Dossignan is a zealous rural priest. The dean Menou-Segrais tries to keep him reasonable. But Dossignan will be tempted by Satan, then will try to save the soul of Mouchette, a young girl who killed one of her lovers.
Maurice Pialat's portrait of contemporary France mocks prosperity as a substitute for social and sexual revolution. Nelly abandons her bourgeois friends and a steady relationship for the ... See full summary »
An anguished foster child takes to mischief and lies as his foster parents do their best to love and care for him. But it might be too little, too late in this emotionally devastating portrayal of the orphaned child.
Suzanne is sixteen and is having sex with many boys, just for fun, but did not manage to really love one of them. Her family does not understand her. The father does not like her behaviour. When he leaves home, the mother becomes a little bit neurotic. And Suzanne's brother Robert, begins to beat her as a punishment.Written by
According to the director, the final dinner scene was completely improvised. See more »
In the sequence with the American, Suzanne's outfit changes from a one-shoulder black dress with white stripes trimming just the top of the bodice, to a one-shoulder black&white striped top with a black skirt, and back again. See more »
You think you're in love, but you just want to be loved.
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Let me get it off my chest now: I'm very disappointed in the lack of notice given Pialat's films. Why am I only the fifth person to review À nos amours, and not the 500th? This is the sixth feature by Pialat, and it is a masterpiece. The travails of Suzanne and her family have universal implications; if you think only of her relations with her brother Robert--violent at times, yet often tender and half-incestuous--that's enough material for a film in itself. Some people are bothered by the promiscuous nature of Suzanne's love life, how she just doesn't behave like a regular teenage girl should. I have met a girl like her.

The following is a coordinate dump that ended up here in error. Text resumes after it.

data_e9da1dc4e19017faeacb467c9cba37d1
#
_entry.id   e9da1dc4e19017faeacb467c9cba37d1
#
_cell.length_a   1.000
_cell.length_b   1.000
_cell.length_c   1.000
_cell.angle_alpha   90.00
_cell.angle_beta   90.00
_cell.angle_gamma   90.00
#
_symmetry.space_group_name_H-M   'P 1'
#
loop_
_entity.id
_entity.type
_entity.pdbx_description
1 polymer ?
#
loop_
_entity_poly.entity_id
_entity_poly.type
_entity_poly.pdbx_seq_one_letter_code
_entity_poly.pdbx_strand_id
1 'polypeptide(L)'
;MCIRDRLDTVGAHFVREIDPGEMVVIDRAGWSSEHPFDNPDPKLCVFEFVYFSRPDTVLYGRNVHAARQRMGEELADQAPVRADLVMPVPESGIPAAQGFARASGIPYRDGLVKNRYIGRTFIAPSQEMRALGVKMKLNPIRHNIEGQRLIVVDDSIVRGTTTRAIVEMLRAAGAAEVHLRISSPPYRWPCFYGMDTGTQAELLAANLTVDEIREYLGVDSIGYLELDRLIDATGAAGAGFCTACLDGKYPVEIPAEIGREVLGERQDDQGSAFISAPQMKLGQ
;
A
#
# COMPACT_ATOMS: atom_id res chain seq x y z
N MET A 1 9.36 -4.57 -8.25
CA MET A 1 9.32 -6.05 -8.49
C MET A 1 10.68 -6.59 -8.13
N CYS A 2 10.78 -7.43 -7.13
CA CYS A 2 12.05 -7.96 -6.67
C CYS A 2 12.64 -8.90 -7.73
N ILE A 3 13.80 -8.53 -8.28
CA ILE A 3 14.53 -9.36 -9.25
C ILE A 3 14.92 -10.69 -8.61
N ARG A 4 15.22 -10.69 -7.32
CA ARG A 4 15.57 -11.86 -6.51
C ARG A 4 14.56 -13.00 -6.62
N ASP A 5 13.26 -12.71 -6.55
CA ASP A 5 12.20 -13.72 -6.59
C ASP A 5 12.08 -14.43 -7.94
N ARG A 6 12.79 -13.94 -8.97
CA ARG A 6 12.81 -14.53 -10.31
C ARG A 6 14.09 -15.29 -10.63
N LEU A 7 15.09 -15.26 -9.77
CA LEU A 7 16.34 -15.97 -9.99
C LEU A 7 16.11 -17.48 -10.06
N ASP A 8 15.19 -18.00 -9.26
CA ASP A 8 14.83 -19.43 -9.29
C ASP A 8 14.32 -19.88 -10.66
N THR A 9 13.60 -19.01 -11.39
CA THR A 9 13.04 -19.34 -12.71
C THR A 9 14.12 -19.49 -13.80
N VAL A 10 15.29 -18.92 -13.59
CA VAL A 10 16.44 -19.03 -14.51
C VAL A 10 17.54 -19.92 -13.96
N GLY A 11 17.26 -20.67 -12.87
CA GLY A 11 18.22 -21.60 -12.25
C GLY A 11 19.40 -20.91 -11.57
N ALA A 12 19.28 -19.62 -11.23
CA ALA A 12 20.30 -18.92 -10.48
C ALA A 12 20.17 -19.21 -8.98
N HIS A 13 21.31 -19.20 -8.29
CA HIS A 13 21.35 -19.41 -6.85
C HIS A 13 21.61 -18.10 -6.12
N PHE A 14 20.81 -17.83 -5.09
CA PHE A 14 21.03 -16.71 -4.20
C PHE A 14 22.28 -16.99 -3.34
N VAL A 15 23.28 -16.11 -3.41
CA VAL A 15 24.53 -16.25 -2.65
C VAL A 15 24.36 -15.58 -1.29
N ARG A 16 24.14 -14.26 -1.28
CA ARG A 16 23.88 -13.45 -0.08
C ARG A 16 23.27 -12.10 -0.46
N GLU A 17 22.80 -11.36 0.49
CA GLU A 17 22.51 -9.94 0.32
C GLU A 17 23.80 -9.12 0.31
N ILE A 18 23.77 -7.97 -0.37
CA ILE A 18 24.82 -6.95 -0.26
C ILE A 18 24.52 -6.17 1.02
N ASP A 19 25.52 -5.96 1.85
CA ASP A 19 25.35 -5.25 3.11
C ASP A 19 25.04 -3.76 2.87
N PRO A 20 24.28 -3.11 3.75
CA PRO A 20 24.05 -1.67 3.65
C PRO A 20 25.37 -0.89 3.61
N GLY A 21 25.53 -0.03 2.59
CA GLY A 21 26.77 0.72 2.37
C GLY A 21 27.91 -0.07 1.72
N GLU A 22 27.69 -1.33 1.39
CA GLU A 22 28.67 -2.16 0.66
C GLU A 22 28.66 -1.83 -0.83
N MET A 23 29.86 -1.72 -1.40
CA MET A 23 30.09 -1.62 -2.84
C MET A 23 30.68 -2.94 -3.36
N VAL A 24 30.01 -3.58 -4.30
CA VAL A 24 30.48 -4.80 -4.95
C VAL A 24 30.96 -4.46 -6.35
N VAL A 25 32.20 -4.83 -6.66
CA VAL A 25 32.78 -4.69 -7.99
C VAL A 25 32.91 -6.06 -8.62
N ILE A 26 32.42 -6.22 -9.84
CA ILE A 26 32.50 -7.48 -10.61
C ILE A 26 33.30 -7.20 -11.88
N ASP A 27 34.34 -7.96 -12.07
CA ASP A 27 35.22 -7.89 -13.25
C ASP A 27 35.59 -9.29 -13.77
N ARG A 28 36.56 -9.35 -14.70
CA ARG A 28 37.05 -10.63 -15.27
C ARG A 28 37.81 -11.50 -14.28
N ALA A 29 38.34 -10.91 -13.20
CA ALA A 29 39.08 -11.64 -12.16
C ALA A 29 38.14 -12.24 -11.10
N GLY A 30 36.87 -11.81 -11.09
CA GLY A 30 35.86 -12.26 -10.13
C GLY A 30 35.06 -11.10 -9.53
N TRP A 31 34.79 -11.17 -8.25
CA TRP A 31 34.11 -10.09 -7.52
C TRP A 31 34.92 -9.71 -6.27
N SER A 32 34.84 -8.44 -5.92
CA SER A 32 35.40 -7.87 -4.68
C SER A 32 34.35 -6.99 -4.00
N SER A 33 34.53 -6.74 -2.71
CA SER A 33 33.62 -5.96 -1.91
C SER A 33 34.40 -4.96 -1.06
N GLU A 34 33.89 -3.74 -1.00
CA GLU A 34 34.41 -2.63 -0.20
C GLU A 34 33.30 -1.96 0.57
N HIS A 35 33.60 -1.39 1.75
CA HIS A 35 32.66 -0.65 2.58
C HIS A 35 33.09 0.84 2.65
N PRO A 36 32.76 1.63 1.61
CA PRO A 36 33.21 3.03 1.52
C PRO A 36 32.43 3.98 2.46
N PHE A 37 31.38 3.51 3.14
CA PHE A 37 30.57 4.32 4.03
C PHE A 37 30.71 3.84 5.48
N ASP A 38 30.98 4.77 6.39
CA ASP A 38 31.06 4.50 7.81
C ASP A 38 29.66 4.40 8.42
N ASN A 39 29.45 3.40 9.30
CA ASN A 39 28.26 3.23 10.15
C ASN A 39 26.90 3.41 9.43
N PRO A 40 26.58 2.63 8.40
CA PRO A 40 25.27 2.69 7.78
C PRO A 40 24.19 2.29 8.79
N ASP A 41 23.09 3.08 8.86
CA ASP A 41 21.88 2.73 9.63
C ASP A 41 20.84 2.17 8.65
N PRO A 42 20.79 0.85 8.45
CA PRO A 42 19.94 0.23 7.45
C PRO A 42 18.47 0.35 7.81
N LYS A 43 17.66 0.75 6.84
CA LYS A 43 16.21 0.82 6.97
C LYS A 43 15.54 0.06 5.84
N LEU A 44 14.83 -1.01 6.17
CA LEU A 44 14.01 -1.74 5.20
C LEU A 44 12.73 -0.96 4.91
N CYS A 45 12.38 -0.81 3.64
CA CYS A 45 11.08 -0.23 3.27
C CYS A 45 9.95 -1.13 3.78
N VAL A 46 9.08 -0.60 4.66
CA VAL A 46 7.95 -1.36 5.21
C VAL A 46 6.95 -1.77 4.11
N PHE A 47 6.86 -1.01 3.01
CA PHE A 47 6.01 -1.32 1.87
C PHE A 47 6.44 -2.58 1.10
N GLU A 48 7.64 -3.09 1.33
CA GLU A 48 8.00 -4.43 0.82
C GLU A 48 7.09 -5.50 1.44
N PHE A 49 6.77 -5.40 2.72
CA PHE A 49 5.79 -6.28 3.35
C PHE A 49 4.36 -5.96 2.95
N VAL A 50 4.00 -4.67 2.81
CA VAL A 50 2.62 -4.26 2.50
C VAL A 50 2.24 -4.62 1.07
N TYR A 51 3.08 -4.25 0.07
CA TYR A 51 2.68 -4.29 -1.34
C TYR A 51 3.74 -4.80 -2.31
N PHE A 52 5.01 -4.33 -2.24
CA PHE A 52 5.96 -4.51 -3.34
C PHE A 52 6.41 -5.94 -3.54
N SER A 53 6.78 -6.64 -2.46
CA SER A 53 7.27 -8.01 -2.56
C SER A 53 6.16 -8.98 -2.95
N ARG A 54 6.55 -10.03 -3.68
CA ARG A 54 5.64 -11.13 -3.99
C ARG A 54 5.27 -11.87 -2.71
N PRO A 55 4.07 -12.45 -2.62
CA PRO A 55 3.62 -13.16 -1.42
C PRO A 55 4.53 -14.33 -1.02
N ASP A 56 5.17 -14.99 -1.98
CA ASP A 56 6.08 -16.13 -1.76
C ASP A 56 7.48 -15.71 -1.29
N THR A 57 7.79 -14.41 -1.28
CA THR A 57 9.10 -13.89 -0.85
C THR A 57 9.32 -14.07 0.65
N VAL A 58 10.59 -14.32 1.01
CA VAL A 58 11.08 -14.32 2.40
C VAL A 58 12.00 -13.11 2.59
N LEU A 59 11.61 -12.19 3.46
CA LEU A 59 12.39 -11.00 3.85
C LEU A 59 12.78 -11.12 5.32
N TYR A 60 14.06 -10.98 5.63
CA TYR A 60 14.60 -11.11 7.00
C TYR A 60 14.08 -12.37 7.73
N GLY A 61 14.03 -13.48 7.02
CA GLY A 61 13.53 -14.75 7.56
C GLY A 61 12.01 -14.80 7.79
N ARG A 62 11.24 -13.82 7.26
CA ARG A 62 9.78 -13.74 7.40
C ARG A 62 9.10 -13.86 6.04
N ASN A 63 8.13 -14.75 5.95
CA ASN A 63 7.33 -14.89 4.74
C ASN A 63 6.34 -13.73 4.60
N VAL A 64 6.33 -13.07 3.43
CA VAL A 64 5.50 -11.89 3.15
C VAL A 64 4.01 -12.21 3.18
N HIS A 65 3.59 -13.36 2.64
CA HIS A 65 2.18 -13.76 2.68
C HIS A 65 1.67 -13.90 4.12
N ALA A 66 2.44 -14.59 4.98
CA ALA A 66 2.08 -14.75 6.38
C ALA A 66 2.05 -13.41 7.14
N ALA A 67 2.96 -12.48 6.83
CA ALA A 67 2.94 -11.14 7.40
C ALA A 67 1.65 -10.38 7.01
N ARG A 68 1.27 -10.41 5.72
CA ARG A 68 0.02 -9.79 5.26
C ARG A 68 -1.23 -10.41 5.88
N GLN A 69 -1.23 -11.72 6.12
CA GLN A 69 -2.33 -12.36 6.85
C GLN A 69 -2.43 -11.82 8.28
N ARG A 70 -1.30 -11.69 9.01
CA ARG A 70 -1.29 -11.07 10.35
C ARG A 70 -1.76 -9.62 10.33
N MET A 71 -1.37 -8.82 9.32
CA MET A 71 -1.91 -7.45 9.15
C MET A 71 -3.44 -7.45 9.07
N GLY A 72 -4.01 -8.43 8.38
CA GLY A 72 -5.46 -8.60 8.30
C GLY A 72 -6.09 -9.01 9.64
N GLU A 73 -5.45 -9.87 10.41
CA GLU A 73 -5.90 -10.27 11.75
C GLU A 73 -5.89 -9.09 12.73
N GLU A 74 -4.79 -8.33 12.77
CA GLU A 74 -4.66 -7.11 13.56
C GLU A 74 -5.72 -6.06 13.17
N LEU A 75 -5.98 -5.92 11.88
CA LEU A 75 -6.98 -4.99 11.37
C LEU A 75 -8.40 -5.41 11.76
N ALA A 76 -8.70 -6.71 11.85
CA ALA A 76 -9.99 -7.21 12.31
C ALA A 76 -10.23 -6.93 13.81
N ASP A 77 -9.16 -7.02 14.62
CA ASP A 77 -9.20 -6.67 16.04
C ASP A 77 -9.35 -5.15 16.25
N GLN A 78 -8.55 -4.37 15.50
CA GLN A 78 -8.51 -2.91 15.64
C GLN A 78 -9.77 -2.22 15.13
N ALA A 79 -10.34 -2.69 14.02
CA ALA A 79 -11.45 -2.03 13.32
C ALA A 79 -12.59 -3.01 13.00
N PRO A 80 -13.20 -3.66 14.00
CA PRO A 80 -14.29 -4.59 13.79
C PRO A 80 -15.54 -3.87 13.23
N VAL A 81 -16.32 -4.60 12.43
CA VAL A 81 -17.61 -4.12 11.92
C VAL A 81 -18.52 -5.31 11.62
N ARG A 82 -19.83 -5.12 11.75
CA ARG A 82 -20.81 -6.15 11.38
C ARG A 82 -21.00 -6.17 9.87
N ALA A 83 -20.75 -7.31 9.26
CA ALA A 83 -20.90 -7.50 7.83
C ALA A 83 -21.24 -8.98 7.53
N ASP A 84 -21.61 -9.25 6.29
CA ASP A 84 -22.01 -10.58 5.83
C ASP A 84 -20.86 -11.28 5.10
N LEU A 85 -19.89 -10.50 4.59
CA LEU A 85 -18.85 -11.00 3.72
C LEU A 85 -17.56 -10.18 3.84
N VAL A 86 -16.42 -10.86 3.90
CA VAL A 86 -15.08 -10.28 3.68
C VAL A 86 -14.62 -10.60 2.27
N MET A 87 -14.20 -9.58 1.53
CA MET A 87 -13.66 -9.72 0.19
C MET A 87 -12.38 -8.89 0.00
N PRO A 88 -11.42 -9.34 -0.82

About two-thirds of the way through, we are confronted with a scene of astonishing virtuosity: the party at the family home, into which erupts the absent father, played by Pialat himself. The script the actors had been given gave no notice of this plot turn; it is fascinating to watch eight actors dealing with this incredible event--no one blows the scene, no matter how dumbfounded they must have been. For about ten minutes, we get pure acting, or reacting, however you want to put it. This is the kind of film event that makes movies worthwhile.
Bonnaire is tremendous, it's one of the greatest debuts in film history. Pialat as the father is great, all the more remarkable in that he had never acted before. The dimple scene is wonderful. Dominique Besnehard has to bring off an unsympathetic role as the brother, and he performs very well.
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